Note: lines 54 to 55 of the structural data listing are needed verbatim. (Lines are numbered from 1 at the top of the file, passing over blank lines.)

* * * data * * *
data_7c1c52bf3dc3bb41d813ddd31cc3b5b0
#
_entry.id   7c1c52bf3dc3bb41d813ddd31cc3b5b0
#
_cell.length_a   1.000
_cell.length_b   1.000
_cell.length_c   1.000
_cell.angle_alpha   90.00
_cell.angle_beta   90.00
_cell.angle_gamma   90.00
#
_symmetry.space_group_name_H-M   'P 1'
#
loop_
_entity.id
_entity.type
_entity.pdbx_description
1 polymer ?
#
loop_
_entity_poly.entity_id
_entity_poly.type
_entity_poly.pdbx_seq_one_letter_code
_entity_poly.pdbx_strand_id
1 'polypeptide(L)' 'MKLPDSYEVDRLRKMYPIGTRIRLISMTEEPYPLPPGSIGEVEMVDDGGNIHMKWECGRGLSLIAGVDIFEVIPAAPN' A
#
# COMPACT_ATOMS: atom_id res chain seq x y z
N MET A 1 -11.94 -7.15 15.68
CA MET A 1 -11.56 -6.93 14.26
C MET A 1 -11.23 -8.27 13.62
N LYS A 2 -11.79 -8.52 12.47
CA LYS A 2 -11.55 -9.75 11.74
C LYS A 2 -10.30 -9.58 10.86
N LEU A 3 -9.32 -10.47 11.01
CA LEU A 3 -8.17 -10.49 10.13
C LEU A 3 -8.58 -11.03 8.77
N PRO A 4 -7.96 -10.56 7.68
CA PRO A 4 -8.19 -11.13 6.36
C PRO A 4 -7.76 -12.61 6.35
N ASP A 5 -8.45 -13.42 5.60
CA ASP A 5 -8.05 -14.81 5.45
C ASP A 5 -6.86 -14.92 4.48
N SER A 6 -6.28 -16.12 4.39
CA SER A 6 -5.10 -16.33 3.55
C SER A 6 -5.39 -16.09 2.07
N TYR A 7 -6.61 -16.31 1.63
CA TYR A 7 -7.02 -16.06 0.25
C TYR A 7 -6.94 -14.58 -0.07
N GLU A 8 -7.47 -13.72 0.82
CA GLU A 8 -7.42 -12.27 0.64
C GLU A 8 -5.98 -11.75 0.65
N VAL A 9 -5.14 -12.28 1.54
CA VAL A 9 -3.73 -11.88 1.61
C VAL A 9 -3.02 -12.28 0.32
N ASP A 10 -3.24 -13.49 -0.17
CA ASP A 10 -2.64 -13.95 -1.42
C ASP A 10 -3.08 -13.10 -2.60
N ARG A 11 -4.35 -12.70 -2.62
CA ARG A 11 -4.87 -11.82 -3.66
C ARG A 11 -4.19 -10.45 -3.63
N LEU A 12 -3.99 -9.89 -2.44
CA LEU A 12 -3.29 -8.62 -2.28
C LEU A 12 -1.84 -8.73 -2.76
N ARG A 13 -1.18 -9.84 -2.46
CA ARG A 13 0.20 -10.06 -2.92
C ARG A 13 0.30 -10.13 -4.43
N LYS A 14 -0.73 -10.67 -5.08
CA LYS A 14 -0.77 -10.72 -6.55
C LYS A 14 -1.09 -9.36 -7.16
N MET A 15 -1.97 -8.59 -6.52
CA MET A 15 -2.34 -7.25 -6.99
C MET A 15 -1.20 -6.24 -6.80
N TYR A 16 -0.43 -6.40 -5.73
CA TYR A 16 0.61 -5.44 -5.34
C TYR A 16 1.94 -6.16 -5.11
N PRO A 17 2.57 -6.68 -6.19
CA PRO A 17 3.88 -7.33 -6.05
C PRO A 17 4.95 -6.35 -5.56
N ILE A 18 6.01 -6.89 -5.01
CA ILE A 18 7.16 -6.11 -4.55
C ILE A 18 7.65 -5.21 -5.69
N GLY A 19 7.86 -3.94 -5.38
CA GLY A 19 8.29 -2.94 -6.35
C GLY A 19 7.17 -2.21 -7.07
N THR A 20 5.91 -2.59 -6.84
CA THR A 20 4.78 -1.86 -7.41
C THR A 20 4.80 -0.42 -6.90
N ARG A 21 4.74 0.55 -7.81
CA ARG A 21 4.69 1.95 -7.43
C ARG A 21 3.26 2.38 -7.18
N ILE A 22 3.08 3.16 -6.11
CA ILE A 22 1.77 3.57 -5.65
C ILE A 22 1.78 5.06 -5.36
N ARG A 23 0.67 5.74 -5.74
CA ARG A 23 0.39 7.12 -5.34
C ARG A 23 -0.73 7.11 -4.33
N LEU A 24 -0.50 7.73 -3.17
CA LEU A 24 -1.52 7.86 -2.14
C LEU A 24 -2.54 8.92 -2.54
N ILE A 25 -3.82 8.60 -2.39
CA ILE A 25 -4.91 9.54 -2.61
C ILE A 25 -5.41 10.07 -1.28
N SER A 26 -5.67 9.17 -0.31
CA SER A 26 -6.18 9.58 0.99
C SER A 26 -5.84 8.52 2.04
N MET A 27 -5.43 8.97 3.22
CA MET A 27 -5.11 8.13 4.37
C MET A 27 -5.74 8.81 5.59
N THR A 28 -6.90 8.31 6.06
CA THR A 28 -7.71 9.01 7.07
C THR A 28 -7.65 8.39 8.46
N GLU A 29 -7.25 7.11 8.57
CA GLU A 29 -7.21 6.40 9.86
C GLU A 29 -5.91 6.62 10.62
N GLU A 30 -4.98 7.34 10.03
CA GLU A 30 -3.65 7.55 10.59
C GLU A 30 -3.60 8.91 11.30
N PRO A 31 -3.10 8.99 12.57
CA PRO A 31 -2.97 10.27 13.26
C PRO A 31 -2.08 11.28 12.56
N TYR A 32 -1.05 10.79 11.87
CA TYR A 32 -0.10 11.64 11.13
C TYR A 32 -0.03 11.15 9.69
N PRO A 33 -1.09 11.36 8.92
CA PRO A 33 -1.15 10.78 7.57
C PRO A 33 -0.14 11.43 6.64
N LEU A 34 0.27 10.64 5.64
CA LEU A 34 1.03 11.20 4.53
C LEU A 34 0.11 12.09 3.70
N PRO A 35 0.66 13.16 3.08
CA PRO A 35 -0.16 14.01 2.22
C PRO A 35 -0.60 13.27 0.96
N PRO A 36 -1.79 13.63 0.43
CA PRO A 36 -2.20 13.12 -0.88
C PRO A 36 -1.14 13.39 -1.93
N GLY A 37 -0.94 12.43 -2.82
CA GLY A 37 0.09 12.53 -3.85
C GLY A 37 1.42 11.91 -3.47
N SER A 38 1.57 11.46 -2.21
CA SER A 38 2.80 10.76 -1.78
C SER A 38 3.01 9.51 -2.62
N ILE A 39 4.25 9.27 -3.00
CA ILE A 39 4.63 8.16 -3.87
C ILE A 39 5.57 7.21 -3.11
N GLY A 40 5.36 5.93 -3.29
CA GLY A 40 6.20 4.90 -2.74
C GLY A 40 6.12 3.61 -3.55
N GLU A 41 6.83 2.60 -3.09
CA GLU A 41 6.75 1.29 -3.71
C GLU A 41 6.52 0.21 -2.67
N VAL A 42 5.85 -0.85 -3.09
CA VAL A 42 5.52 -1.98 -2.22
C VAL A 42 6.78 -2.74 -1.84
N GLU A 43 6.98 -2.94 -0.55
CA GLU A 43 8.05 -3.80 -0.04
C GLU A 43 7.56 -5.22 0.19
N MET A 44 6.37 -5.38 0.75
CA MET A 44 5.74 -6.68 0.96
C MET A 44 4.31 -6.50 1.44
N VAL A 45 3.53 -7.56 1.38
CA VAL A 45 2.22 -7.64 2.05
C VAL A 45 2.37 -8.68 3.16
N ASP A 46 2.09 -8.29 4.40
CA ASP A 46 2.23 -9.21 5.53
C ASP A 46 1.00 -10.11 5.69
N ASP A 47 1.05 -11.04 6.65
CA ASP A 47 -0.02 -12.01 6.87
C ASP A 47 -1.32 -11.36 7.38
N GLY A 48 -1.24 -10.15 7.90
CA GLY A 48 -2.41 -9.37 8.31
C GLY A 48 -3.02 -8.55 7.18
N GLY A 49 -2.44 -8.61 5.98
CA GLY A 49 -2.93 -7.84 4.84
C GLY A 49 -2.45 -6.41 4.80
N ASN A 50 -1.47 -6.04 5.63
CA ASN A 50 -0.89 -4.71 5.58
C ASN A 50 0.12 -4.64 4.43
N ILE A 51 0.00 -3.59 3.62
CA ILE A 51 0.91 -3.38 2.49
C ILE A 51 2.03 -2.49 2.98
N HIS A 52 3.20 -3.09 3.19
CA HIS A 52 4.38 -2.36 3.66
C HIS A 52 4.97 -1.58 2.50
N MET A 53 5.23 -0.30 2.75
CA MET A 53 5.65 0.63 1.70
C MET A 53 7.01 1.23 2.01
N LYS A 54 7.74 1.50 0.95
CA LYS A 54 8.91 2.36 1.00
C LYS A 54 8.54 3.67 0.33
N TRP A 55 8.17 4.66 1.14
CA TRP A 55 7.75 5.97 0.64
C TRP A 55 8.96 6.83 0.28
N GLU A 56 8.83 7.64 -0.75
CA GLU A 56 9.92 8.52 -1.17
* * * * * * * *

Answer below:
C VAL A 9 -3.02 -12.28 0.32
N ASP A 10 -3.24 -13.49 -0.17